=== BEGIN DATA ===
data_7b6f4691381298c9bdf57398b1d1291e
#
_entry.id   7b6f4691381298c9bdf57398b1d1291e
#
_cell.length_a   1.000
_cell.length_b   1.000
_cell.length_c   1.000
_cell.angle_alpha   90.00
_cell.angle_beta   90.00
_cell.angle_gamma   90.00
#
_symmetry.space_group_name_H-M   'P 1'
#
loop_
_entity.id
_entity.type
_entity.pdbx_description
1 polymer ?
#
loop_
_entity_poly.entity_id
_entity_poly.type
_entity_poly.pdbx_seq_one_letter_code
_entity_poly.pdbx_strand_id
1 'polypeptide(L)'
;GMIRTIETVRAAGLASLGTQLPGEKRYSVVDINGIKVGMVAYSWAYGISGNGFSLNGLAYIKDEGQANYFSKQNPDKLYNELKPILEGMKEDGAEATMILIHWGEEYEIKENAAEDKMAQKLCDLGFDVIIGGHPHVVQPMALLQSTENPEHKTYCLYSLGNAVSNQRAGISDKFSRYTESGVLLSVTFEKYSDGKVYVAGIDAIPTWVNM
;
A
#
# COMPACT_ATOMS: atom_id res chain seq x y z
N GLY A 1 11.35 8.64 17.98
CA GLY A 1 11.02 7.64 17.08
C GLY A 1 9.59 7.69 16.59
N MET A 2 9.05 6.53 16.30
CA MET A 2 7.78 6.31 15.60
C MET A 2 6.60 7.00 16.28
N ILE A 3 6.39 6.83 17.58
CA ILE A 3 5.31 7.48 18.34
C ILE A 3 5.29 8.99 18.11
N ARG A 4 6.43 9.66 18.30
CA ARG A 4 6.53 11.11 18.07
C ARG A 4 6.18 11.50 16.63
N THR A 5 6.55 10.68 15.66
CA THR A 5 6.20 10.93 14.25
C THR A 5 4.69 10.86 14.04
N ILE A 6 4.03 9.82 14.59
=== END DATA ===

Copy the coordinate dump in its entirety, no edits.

data_7b6f4691381298c9bdf57398b1d1291e
#
_entry.id   7b6f4691381298c9bdf57398b1d1291e
#
_cell.length_a   1.000
_cell.length_b   1.000
_cell.length_c   1.000
_cell.angle_alpha   90.00
_cell.angle_beta   90.00
_cell.angle_gamma   90.00
#
_symmetry.space_group_name_H-M   'P 1'
#
loop_
_entity.id
_entity.type
_entity.pdbx_description
1 polymer ?
#
loop_
_entity_poly.entity_id
_entity_poly.type
_entity_poly.pdbx_seq_one_letter_code
_entity_poly.pdbx_strand_id
1 'polypeptide(L)'
;GMIRTIETVRAAGLASLGTQLPGEKRYSVVDINGIKVGMVAYSWAYGISGNGFSLNGLAYIKDEGQANYFSKQNPDKLYNELKPILEGMKEDGAEATMILIHWGEEYEIKENAAEDKMAQKLCDLGFDVIIGGHPHVVQPMALLQSTENPEHKTYCLYSLGNAVSNQRAGISDKFSRYTESGVLLSVTFEKYSDGKVYVAGIDAIPTWVNM
;
A
#
# COMPACT_ATOMS: atom_id res chain seq x y z
N GLY A 1 11.35 8.64 17.98
CA GLY A 1 11.02 7.64 17.08
C GLY A 1 9.59 7.69 16.59
N MET A 2 9.05 6.53 16.30
CA MET A 2 7.78 6.31 15.60
C MET A 2 6.60 7.00 16.28
N ILE A 3 6.39 6.83 17.58
CA ILE A 3 5.31 7.48 18.34
C ILE A 3 5.29 8.99 18.11
N ARG A 4 6.43 9.66 18.30
CA ARG A 4 6.53 11.11 18.07
C ARG A 4 6.18 11.50 16.63
N THR A 5 6.55 10.68 15.66
CA THR A 5 6.20 10.93 14.25
C THR A 5 4.69 10.86 14.04
N ILE A 6 4.03 9.82 14.59